It’s also very affordable, so if you don’t want to bust the bank but still want a quality chef knife, this model might be the right one for you.
It’s made of VG-10 steel, which means that is made of very durable materials, which may come as a surprise, seeing how affordable it is.
It also comes with a wooden holder, which is a huge plus for beginner chefs who don’t have a place to store their knives yet.
- Great construction
- Damascus steel blade
- Comes with a wooden holder
- Not the highest-quality out there
7. Sakai Takumi Ajimasa
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Finishing up our list is one of the most premium left-handed knives out there.
It comes from a Japanese brand that pays very close attention to detail.
This is a premium knife, so expect a pretty high price tag.
But don’t worry, it is worth every penny.
It has a very well-designed and very-sharp blade that can handle just about any task you throw at it.
It’s also very durable, so you know it will last you for years on end.
The handle of it is made of Magnolia Wood, and the bolster is made of Buffalo horn.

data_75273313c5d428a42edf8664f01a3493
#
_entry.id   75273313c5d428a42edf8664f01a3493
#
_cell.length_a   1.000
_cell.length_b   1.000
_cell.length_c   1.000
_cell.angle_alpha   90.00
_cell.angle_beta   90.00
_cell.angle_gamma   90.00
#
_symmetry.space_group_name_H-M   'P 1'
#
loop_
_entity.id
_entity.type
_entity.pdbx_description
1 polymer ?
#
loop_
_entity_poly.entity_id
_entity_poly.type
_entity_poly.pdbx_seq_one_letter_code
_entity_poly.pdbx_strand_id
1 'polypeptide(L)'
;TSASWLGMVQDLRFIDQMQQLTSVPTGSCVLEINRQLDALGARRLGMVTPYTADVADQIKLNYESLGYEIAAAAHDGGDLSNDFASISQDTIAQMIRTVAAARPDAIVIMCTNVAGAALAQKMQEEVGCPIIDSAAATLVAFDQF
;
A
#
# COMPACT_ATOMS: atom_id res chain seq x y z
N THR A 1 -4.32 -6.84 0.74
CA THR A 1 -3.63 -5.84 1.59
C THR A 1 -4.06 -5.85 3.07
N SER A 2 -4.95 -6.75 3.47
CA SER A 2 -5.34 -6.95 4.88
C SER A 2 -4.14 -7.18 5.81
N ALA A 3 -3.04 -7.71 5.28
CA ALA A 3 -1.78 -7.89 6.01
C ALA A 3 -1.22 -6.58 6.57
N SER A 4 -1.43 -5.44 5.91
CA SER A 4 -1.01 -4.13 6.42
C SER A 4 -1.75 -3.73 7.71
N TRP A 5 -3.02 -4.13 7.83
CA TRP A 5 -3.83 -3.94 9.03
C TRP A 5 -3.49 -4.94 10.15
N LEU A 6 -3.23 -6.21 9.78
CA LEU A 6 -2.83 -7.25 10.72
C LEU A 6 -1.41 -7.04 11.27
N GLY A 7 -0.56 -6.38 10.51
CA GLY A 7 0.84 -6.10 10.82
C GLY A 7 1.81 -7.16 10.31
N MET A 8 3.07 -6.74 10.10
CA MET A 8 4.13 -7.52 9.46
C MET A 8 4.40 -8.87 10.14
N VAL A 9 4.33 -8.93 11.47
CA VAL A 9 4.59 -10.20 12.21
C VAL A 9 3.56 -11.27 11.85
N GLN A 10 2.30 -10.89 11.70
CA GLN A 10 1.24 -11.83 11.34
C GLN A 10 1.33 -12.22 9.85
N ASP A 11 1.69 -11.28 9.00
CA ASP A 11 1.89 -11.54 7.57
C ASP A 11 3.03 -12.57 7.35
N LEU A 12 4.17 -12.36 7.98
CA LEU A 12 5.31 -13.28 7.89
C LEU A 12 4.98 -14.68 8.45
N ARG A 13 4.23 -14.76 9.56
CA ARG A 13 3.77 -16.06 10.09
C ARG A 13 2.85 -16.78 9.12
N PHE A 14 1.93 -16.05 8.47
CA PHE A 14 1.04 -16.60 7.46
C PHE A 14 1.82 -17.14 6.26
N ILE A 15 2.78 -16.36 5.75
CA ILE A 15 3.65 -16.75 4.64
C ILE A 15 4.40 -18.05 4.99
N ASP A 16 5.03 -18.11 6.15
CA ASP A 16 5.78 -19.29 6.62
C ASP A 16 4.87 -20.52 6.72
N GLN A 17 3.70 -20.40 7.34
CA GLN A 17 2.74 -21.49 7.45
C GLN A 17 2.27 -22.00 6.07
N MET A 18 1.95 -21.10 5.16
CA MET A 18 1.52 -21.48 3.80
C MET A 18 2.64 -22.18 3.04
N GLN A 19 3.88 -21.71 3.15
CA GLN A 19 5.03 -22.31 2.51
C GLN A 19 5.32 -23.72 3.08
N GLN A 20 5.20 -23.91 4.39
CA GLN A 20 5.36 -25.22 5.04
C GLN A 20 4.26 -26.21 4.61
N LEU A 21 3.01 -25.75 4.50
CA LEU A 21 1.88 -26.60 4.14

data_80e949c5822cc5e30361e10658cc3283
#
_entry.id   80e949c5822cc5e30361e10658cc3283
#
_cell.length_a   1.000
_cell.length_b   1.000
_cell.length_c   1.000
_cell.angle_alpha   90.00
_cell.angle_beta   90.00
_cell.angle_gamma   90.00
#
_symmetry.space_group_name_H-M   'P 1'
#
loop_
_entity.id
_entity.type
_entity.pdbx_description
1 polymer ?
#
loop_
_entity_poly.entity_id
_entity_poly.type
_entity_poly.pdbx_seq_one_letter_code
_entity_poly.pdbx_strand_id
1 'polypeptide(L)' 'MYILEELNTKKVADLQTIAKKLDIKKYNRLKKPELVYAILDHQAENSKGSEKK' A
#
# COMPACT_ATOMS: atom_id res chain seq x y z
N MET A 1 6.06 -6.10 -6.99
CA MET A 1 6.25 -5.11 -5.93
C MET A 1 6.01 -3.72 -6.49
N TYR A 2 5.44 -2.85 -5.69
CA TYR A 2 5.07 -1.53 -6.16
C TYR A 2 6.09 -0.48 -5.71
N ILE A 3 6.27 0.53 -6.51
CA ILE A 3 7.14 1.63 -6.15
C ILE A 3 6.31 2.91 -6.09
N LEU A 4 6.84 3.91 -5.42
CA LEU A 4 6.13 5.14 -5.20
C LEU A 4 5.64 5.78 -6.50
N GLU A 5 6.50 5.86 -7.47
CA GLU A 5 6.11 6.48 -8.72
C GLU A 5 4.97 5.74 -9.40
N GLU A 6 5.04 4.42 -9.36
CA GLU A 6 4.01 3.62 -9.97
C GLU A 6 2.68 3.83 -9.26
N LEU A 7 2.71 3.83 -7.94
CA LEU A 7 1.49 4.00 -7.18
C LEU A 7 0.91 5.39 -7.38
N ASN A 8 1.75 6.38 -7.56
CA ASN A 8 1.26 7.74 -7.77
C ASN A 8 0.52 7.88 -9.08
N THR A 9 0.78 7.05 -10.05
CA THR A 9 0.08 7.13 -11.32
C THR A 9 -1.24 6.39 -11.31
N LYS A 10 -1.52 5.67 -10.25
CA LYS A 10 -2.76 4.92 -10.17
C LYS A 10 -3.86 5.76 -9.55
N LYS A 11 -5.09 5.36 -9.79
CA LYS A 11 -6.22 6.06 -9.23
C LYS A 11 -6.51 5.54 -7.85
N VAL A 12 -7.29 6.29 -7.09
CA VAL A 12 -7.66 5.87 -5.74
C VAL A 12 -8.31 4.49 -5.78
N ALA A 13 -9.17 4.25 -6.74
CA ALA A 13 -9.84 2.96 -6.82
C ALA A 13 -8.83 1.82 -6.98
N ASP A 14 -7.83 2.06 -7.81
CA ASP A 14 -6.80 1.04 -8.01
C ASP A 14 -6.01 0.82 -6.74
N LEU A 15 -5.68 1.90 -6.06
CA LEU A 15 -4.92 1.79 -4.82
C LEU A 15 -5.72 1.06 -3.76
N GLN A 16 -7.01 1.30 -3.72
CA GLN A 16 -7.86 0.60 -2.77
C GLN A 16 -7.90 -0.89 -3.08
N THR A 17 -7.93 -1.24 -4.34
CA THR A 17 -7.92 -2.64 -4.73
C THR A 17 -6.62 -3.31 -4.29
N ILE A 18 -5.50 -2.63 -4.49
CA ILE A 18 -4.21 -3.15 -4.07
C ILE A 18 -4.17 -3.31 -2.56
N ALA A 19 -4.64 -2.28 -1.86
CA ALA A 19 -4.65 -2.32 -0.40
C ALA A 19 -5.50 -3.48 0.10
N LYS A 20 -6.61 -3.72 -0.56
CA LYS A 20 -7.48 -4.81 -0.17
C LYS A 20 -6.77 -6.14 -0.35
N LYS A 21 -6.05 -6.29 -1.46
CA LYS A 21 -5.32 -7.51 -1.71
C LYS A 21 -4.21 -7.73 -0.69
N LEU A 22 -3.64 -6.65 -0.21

This gives it incredible balance and a great feel in the hand.
If you’re willing to invest money in a top-tier, high quality, left-handed chef knife, you won’t go wrong with this model.
- Very high quality
- Razor-sharp out of the box
- Full-tang construction
- Magnolia wood handle with buffalo horn bolster
- Premium knife ideal for professionals
- Relatively expensive
What Are Single-Edged Knives?
A single-edged or a single-bevel knife is a knife that is only ground on one side.
A bevel refers to the side of it that is ground to form the edge of it.
Japanese knives are typically made in this style.
So any Gyuto, Santoku, Nakiri, or Yanagi that you get your hands on will have a single edge.
These knives are typically sharpened down to a 15-degree angle, making this ultra-sharp, very thin, and very precise.